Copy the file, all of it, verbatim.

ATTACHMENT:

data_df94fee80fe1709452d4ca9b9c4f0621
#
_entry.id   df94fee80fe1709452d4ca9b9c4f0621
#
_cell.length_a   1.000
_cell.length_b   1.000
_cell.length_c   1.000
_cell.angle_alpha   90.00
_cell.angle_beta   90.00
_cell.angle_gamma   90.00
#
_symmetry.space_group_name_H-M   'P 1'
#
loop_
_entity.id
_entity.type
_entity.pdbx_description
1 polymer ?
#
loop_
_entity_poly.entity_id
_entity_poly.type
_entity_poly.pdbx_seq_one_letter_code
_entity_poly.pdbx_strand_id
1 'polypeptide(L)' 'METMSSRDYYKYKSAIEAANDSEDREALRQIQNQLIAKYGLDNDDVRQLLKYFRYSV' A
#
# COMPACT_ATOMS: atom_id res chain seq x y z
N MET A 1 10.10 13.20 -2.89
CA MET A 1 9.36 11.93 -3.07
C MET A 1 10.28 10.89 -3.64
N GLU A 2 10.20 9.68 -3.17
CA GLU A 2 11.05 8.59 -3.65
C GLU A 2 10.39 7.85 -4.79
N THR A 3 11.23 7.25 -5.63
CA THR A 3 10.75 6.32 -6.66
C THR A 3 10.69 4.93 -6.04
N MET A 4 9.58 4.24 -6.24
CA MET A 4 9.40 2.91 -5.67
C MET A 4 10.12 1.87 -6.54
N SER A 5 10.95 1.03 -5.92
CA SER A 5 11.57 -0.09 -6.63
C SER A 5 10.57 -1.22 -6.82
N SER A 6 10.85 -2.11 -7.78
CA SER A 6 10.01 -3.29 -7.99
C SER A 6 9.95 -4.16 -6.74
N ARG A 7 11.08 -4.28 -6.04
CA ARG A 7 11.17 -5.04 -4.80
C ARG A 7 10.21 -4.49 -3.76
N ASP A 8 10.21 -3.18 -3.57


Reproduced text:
data_df94fee80fe1709452d4ca9b9c4f0621
#
_entry.id   df94fee80fe1709452d4ca9b9c4f0621
#
_cell.length_a   1.000
_cell.length_b   1.000
_cell.length_c   1.000
_cell.angle_alpha   90.00
_cell.angle_beta   90.00
_cell.angle_gamma   90.00
#
_symmetry.space_group_name_H-M   'P 1'
#
loop_
_entity.id
_entity.type
_entity.pdbx_description
1 polymer ?
#
loop_
_entity_poly.entity_id
_entity_poly.type
_entity_poly.pdbx_seq_one_letter_code
_entity_poly.pdbx_strand_id
1 'polypeptide(L)' 'METMSSRDYYKYKSAIEAANDSEDREALRQIQNQLIAKYGLDNDDVRQLLKYFRYSV' A
#
# COMPACT_ATOMS: atom_id res chain seq x y z
N MET A 1 10.10 13.20 -2.89
CA MET A 1 9.36 11.93 -3.07
C MET A 1 10.28 10.89 -3.64
N GLU A 2 10.20 9.68 -3.17
CA GLU A 2 11.05 8.59 -3.65
C GLU A 2 10.39 7.85 -4.79
N THR A 3 11.23 7.25 -5.63
CA THR A 3 10.75 6.32 -6.66
C THR A 3 10.69 4.93 -6.04
N MET A 4 9.58 4.24 -6.24
CA MET A 4 9.40 2.91 -5.67
C MET A 4 10.12 1.87 -6.54
N SER A 5 10.95 1.03 -5.92
CA SER A 5 11.57 -0.09 -6.63
C SER A 5 10.57 -1.22 -6.82
N SER A 6 10.85 -2.11 -7.78
CA SER A 6 10.01 -3.29 -7.99
C SER A 6 9.95 -4.16 -6.74
N ARG A 7 11.08 -4.28 -6.04
CA ARG A 7 11.17 -5.04 -4.80
C ARG A 7 10.21 -4.49 -3.76
N ASP A 8 10.21 -3.18 -3.57